I’m pretty sure the right to complain about things that are your own darn fault is enshrined somewhere in the Constitution. Let’s call it life, liberty and the pursuit of kvetchiness.
My complaint is: I can’t get anything done. Oh, I shower regularly, dress and feed myself, do my job, chip away at the five seasons of “Breaking Bad” I need to catch up on, but beyond that I am an utter failure.
And it makes me wonder how anyone gets anything done. Life is a never-ending succession of tasks, some with squishy deadlines, others with rigid ones. Like a zombie horde, they just keep coming. But they are nowhere near as interesting as a zombie horde.
This was driven home to me the other day when I was paying a credit card bill. Because dealing with grown-up things like credit card bills is one of those “anythings” I’m unable to get done, I was pleased that I was paying this particular bill on time — early, even. Then, as I was skimming the list of charges, I saw one for $25. It was a late fee from the previous month.
I had a sick feeling I was sort of late, but I didn’t know I was read-the-fine-print-we’re-dunning-you-$25 late. Apparently, American Express doesn’t look at when your payment comes in and say: “You know what? He was pretty close. Let’s let it slide.” I don’t have that many credit cards, just three, only two of which I use regularly, plus my debit card. But they all are on different timetables, rolling around like comets that approach Earth on schedules that astronomers can pinpoint to the second but that I find inscrutable. I am flummoxed by the planetary mechanics of adult life.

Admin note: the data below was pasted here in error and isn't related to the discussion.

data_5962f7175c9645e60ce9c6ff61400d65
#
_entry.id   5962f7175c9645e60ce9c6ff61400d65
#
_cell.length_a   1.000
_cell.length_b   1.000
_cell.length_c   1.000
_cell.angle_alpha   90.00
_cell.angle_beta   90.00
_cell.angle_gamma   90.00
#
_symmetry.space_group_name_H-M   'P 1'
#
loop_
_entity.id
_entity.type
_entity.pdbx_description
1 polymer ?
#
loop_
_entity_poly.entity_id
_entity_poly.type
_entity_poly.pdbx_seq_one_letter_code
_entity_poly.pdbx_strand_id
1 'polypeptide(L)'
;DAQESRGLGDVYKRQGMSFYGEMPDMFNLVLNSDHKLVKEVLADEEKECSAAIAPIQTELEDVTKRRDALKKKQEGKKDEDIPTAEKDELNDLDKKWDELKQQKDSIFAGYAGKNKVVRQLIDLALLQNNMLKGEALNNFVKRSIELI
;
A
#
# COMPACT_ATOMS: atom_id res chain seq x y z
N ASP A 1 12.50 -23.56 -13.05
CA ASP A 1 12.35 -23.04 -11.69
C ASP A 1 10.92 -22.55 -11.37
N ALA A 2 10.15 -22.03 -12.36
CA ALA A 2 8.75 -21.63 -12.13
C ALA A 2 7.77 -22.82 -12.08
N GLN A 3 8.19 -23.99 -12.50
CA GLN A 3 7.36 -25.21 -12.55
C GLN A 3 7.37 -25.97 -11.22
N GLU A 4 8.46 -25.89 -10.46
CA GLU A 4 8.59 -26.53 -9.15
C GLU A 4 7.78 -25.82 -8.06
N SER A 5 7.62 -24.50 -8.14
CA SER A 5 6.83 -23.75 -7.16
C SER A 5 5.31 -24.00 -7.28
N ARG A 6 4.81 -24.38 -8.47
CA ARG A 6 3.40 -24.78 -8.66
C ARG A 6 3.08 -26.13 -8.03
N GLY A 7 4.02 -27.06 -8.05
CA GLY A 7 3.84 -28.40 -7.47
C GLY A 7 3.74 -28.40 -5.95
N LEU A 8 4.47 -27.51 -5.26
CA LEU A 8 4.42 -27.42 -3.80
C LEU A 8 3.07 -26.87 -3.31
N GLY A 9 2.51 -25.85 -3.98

It isn’t just things like bills. It’s also other little chores that pile up. Two weeks ago, I pulled a wool suit from my closet and said to myself, “Winter is coming. I should take this immediately to be dry-cleaned.” So why haven’t I? How hard is it for an adult male with a car and car insurance (I’m pretty sure I paid it) to get to the dry cleaners? Very hard, it turns out, just as it’s extremely difficult to replace a broken drawer pull, apply touch-up paint to the scratched fender of a car, clean inside a dog’s ears, digitize old Kodachrome slides using a newly purchased scanner bought in secret so as not to alarm your wife, hang a painting that has been leaning against a baseboard for at least a year, buy your mother a birthday present, learn how to use eBay to sell countless unneeded gimcracks, calculate how much money to put in a health care spending account, write a critically acclaimed, best-selling novel . . .